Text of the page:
TOKYO — The Mariners flew 4,800 miles to the owner’s homeland, but it wasn’t quite enough to get Hiroshi Yamauchi to the ballyard to see his team play.
Club CEO Howard Lincoln told me Saturday, the Mariners’ first full day in Japan, that the 84-year-old retired chairman of Nintendo will not see in person games between his Mariners and Oakland A’s that open the major league season Thursday and Friday at the Tokyo Dome.
“He’ll be watching on TV,” Lincoln said after a press conference at the Tokyo Dome Hotel. “Given all the years he’s been involved with the Mariners, he’s really looking forward to see the team play. He’s very excited.”
Asked if age and health were the primary reasons Yamauchi will not leave his home in Kyoto for the two-hour trip, Lincoln said, “He didn’t give me a reason, he just indicated to me he’s not going to be here.
“Quite frankly, a man of his age and stature doesn’t have to explain why he’s not here.”
Well, there it is. If you’re the Mariners boss, not only is there no accountability, there’s no need to show up.
Now, being 84 provides ample reason not to bother, although I wouldn’t tell that to Tony Bennett or Betty White. Obviously, Yamauchi isn’t going to make the Mariners play better or worse either way. That’s not the point.
The Japanese are big on symbolism, as is MLB. Having the Mariners leader take his spot at this every-four-years baseball event would drawn down the mystery in Seattle and draw up the connections between the countries that grow deeper annually.
Since Masanori Murakami in 1964 became the first Japanese national to play in MLB — a pitcher for the San Francisco Giants — 43 others have followed, with another four newcomers likely to make major league rosters this year, including two in Seattle, pitcher Hisashi Iwakuma and shortstop Munenori Kawasaki, both of whom are going to play here this week.
After the teams shook the jet lag with workouts at the Tokyo Dome, Ichiro met reporters in front of his locker in the cramped Tokyo Dome clubhouse, his first media chat since the team’s arrival. He sounded a little disappointed about the news of Yamauchi’s absence, but obviously wasn’t eager to talk about it.
“Yes, of course, I would like to play (in front of Yamauchi),” he said through his interpreter. “At the same time, I don’t want to put pressure on his back. That’s a tough question.”
It wasn’t a tough question for Yamauchi when he learned that Ichiro, in the late 1990s while tearing up Japan’s pro baseball leagues, expressed a desire to someday play baseball in the U.S. Upset that the Mariners did not aggressively pursue Hideo Nomo, the pitcher with the corkscrew windup who won 123 games for six teams from 1996-2008, Yamauchi asked that the Mariners sign Ichiro.
They did, and the deal worked well for all parties. Ichiro was in 2001 named Rookie of the Year and Most Valuable Player, and in 2012 is in the final season of a four-year deal that will pay him $18 million.
Besides breaking multiple MLB records for hits, Ichiro broke through a barrier beyond being the first position player to land a U.S. roster spot. He was the first Japanese to become a global pop icon. The attraction was still visible Saturday after he left the clubhouse when as many as 100 media members stood behind a rope barrier in a hallway that led to a waiting car, recording every stride while he passed in silence.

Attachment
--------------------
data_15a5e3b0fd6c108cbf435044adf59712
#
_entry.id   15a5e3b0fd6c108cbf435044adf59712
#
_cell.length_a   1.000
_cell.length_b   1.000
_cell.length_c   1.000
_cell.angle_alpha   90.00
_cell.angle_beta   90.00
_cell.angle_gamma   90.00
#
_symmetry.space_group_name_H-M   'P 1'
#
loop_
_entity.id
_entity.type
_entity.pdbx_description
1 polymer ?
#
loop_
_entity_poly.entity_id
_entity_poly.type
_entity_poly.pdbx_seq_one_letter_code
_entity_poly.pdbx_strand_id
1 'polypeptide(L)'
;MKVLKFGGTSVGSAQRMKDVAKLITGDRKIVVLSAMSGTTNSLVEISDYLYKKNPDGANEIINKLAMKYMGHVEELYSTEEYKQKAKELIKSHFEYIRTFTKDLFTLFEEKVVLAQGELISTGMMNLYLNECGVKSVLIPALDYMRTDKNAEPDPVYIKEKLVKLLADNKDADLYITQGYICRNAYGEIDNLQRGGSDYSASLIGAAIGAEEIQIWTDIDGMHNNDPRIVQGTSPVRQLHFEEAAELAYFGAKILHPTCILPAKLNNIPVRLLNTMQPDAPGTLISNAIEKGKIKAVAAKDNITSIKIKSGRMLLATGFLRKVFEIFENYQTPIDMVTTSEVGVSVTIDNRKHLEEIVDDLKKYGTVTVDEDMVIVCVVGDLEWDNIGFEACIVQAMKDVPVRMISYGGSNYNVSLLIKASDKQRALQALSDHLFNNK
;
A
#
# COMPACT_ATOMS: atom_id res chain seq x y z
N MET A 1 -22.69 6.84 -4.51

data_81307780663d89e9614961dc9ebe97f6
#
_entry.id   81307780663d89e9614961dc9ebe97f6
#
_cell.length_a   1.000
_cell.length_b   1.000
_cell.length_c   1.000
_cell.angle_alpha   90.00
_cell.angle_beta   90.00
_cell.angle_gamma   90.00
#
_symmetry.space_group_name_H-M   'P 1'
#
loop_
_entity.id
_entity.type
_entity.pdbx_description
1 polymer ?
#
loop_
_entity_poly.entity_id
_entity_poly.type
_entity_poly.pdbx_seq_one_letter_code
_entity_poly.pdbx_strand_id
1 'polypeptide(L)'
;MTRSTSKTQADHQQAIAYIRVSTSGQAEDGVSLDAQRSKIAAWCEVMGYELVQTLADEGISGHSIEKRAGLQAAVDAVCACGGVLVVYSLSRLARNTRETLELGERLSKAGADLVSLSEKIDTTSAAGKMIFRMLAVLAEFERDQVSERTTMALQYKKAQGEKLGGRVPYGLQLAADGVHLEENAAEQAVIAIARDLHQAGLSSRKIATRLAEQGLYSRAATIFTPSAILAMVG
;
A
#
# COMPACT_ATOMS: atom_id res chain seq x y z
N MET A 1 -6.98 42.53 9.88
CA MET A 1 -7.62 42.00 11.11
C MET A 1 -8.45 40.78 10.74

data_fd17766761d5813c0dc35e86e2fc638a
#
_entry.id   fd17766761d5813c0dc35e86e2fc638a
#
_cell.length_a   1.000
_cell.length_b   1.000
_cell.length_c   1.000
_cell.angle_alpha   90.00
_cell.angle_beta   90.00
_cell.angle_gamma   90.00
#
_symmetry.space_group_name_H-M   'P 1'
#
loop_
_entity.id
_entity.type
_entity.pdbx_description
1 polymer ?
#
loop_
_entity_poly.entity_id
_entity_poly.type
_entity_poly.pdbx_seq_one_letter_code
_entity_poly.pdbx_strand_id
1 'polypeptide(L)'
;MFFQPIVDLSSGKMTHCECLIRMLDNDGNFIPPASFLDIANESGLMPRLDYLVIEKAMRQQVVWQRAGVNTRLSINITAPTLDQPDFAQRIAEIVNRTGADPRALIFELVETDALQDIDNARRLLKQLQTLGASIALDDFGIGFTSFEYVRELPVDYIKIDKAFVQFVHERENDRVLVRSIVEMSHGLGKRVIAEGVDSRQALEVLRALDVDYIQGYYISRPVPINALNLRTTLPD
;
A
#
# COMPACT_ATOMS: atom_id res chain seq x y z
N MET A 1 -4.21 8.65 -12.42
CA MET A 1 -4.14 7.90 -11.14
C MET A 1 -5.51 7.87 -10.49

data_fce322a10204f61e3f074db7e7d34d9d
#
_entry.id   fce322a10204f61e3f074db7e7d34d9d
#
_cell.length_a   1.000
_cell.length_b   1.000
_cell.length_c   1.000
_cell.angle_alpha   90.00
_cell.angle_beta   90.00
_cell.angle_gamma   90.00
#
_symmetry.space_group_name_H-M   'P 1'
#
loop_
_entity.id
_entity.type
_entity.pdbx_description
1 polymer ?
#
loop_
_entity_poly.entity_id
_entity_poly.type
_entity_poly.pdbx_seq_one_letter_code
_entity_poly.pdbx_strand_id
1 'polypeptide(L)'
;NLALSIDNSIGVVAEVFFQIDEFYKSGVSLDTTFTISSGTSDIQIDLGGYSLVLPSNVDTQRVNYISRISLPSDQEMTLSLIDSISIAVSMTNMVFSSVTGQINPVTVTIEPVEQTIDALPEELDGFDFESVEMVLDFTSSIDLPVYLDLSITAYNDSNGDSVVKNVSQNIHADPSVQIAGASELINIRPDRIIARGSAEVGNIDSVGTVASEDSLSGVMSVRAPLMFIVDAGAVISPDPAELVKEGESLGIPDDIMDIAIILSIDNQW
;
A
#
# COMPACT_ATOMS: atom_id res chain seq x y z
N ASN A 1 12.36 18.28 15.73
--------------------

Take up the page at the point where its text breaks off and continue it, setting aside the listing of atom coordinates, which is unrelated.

Yamauchi too, broke a barrier in 1992 when he became the first –and still only — non-North American to own an MLB franchise. To see both pioneers together at the Tokyo Dome would have made a splendid metaphor for Japan’s broadening international cultural impact as well as for MLB’s global diversity.
By Ichiro’s own account, the week of his professional homecoming is big for him.
“It’s a special event,” he said in the clubhouse, where a sumo match on TV drew the attention of teammates. “It’s important for us — probably a once-in-a-lifetime event. We never get opportunities like this.
“As you know, we were going to go in 2003, but we didn’t make it (terrorism fears over the start of the Iraq war canceled the trip). It’s my 12th year in the big leagues. Representing major league baseball in (my own) country is important to me.”
Asked about what virtue of Japanese baseball he would like to see adopted by MLB players, Ichiro, per usual, deferred a direct answer.
“I can give you hints, but I can’t give you answers — we have to compete against them (in exhibition games),” he said. “You look at how big and strong and fast (American players) are. We (Japanese) look at them and ourselves, and we ask how can we compete against those guys? You starting thinking about it: This is what I can do, this is what they can’t do.”
Even as his game fades due to age, no one in modern baseball history has done it quite like Ichiro. In another part of baseball, the same could be said of Yamauchi. For the two of them to have saluted one another publicly would have been a big deal for Japan, and a cool deal for Asian-centric Seattle.
But Yamauchi has his reasons. And the Mariners, once again, have a lost opportunity. An exciting young team may make the symbolism moot for most fans. But these fans have been waiting on an exciting young team for nearly as long as they’ve been waiting to see an ownership care as much as they do.
The wait is over for one, and we’ll start to see about the other this week.